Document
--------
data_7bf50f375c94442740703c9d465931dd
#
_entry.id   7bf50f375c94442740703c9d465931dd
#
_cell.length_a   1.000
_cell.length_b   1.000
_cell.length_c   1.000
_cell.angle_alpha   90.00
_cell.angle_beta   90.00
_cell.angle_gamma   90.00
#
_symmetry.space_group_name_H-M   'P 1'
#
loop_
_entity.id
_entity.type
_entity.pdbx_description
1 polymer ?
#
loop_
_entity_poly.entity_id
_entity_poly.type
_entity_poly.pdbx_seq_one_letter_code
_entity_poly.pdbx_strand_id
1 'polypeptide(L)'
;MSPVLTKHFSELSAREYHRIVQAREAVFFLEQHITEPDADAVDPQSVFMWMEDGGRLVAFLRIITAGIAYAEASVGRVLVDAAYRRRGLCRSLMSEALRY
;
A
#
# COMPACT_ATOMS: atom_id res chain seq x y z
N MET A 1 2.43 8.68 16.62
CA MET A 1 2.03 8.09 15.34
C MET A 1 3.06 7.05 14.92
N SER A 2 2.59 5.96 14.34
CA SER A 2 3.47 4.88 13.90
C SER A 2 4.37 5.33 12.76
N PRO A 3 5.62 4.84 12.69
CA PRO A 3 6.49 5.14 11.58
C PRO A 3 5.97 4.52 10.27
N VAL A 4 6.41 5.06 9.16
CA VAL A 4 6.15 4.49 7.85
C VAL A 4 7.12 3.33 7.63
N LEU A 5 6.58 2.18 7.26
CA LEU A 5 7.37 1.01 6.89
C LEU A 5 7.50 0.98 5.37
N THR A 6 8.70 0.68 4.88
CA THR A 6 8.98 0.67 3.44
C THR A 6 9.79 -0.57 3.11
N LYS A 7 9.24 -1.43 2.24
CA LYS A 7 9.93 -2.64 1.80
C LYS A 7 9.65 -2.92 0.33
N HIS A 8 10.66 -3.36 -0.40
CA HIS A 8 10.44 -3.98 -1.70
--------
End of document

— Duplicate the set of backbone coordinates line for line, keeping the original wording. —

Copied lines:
data_7bf50f375c94442740703c9d465931dd
#
_entry.id   7bf50f375c94442740703c9d465931dd
#
_cell.length_a   1.000
_cell.length_b   1.000
_cell.length_c   1.000
_cell.angle_alpha   90.00
_cell.angle_beta   90.00
_cell.angle_gamma   90.00
#
_symmetry.space_group_name_H-M   'P 1'
#
loop_
_entity.id
_entity.type
_entity.pdbx_description
1 polymer ?
#
loop_
_entity_poly.entity_id
_entity_poly.type
_entity_poly.pdbx_seq_one_letter_code
_entity_poly.pdbx_strand_id
1 'polypeptide(L)'
;MSPVLTKHFSELSAREYHRIVQAREAVFFLEQHITEPDADAVDPQSVFMWMEDGGRLVAFLRIITAGIAYAEASVGRVLVDAAYRRRGLCRSLMSEALRY
;
A
#
# COMPACT_ATOMS: atom_id res chain seq x y z
N MET A 1 2.43 8.68 16.62
CA MET A 1 2.03 8.09 15.34
C MET A 1 3.06 7.05 14.92
N SER A 2 2.59 5.96 14.34
CA SER A 2 3.47 4.88 13.90
C SER A 2 4.37 5.33 12.76
N PRO A 3 5.62 4.84 12.69
CA PRO A 3 6.49 5.14 11.58
C PRO A 3 5.97 4.52 10.27
N VAL A 4 6.41 5.06 9.16
CA VAL A 4 6.15 4.49 7.85
C VAL A 4 7.12 3.33 7.63
N LEU A 5 6.58 2.18 7.26
CA LEU A 5 7.37 1.01 6.89
C LEU A 5 7.50 0.98 5.37
N THR A 6 8.70 0.68 4.88
CA THR A 6 8.98 0.67 3.44
C THR A 6 9.79 -0.57 3.11
N LYS A 7 9.24 -1.43 2.24
CA LYS A 7 9.93 -2.64 1.80
C LYS A 7 9.65 -2.92 0.33
N HIS A 8 10.66 -3.36 -0.40
CA HIS A 8 10.44 -3.98 -1.70